wow, who knows indeed. As it was a cute upmarket place, quite possible I should think. And who is there to argue with you now?
annhig is offline  
Oct 18th, 2019, 01:26 PM
  #39  
 
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Originally Posted by annhig View Post
.... Now of course we do everything like that and dare I say i miss the spontaneity?
Yes, I miss being able to make last minute decisions. We traveled to Europe the first time in 1981, made no reservations in advance and simply found a place that looked nice and got rooms, no problem. We decided to go to Rothenburg odT (no freeway connecting it) and had the place to ourselves. Same thing with Neuschwanstein and Linderhof. We went, parked and walked in. No reservations or pre-booking necessary. Autobahns were not nearly as crowded. Fond memories of "the good old days!"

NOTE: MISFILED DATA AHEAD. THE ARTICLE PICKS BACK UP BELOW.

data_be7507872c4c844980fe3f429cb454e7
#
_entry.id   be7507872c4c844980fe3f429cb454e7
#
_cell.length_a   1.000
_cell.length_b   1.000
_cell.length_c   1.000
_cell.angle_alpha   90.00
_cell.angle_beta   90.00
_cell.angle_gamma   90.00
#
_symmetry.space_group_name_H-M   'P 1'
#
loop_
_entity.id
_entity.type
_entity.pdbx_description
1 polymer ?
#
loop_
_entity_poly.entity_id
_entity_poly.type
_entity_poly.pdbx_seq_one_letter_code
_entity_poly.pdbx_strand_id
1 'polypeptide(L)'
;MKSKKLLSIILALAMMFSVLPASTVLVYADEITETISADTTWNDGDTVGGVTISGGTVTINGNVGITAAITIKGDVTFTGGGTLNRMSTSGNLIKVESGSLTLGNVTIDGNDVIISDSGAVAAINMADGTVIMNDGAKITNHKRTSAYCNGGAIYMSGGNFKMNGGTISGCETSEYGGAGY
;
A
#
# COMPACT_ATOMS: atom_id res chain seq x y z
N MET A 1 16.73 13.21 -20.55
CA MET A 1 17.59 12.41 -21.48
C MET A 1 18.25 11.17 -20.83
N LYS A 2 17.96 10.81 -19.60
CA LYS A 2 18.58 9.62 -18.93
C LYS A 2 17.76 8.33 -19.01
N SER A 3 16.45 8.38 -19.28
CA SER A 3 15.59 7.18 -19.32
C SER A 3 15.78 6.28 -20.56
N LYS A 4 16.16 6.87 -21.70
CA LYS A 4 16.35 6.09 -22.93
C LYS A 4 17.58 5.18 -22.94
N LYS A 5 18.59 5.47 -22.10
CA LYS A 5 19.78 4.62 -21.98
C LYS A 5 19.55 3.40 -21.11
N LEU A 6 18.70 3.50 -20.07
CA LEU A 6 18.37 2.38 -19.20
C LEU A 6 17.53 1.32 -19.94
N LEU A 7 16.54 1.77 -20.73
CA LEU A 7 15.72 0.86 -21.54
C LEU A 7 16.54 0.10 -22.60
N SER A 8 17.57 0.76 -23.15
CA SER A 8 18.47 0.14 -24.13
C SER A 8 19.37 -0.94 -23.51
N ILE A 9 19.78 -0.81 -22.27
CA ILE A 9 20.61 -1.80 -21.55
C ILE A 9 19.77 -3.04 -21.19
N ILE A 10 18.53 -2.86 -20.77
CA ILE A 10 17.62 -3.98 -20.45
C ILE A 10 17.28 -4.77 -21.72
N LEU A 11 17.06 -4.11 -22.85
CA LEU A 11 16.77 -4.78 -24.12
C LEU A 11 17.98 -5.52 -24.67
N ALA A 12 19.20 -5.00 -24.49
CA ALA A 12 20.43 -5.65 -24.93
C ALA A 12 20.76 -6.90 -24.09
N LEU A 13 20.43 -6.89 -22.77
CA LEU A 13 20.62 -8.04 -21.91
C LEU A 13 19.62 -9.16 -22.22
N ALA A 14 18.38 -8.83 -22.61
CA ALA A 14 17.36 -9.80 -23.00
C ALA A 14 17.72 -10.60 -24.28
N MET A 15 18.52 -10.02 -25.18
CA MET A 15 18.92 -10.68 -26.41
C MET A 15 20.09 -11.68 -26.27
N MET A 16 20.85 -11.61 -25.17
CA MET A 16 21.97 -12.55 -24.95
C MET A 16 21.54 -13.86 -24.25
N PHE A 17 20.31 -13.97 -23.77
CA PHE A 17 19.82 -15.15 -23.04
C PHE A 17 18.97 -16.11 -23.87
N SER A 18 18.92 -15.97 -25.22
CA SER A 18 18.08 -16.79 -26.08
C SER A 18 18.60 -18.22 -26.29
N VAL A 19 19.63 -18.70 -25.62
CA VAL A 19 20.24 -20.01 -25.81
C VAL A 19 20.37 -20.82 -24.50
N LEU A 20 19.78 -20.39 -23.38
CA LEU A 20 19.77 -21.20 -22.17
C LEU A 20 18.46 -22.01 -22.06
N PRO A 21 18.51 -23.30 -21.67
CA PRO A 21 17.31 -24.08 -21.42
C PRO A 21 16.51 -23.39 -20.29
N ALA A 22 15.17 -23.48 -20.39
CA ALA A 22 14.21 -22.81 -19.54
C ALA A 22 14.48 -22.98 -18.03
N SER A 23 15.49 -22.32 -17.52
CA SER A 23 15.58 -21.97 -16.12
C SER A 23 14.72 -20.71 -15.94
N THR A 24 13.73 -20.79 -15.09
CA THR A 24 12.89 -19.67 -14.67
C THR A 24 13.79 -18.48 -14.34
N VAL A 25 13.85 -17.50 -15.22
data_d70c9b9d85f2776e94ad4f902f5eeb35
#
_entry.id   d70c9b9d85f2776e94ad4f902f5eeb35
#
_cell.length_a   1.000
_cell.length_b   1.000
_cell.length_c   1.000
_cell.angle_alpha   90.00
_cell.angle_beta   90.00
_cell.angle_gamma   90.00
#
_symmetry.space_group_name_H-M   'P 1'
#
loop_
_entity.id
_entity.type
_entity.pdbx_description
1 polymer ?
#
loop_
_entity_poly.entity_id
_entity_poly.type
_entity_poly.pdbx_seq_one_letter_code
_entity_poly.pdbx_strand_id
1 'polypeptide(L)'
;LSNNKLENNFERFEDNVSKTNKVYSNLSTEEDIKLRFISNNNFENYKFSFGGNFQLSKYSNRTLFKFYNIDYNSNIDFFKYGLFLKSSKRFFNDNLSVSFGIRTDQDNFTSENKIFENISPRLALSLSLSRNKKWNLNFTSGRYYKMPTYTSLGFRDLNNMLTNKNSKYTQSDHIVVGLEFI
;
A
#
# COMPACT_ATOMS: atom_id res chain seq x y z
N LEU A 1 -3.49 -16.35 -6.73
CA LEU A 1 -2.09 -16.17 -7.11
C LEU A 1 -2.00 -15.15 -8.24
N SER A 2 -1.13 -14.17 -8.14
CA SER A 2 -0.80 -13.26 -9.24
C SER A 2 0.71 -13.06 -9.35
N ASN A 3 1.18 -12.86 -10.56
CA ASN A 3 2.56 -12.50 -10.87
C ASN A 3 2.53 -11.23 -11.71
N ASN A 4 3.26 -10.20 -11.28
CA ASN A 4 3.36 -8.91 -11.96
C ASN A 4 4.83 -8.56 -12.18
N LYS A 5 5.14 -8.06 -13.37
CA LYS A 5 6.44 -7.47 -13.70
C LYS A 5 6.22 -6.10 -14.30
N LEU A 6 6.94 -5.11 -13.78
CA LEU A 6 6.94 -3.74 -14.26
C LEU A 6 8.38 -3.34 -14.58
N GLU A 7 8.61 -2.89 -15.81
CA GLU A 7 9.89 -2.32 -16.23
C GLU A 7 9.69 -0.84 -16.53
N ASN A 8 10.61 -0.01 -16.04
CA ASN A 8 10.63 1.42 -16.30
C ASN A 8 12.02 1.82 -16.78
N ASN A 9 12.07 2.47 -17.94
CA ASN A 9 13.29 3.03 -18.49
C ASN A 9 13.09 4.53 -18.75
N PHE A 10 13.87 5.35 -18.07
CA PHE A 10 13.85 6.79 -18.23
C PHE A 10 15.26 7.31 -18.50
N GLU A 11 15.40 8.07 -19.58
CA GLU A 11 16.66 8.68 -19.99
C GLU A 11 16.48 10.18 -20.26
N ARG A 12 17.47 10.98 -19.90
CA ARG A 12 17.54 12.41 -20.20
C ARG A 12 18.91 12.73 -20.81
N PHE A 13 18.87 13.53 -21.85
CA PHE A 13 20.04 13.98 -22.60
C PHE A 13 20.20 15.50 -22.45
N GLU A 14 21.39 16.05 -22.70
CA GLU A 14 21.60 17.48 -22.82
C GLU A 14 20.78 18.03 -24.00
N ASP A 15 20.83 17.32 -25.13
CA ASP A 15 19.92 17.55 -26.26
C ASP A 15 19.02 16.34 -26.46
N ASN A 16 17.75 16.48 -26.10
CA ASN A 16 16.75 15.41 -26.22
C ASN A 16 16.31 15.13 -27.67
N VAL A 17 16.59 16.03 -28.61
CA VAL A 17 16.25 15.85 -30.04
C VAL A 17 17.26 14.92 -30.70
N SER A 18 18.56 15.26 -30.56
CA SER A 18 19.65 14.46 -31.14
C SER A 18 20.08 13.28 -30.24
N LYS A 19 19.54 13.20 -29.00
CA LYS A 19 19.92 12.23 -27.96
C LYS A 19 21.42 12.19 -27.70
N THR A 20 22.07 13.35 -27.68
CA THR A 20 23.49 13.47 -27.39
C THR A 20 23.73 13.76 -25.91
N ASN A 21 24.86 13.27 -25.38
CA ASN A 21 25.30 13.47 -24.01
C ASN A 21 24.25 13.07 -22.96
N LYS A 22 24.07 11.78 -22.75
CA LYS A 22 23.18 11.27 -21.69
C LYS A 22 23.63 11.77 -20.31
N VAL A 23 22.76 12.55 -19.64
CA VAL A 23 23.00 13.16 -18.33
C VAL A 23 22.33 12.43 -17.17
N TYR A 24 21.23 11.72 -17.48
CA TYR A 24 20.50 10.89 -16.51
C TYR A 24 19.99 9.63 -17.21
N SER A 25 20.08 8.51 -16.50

Trophywife007 is online now  
Oct 19th, 2019, 07:04 PM
  #40  
 
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I love this thread! It has brought back so many memories.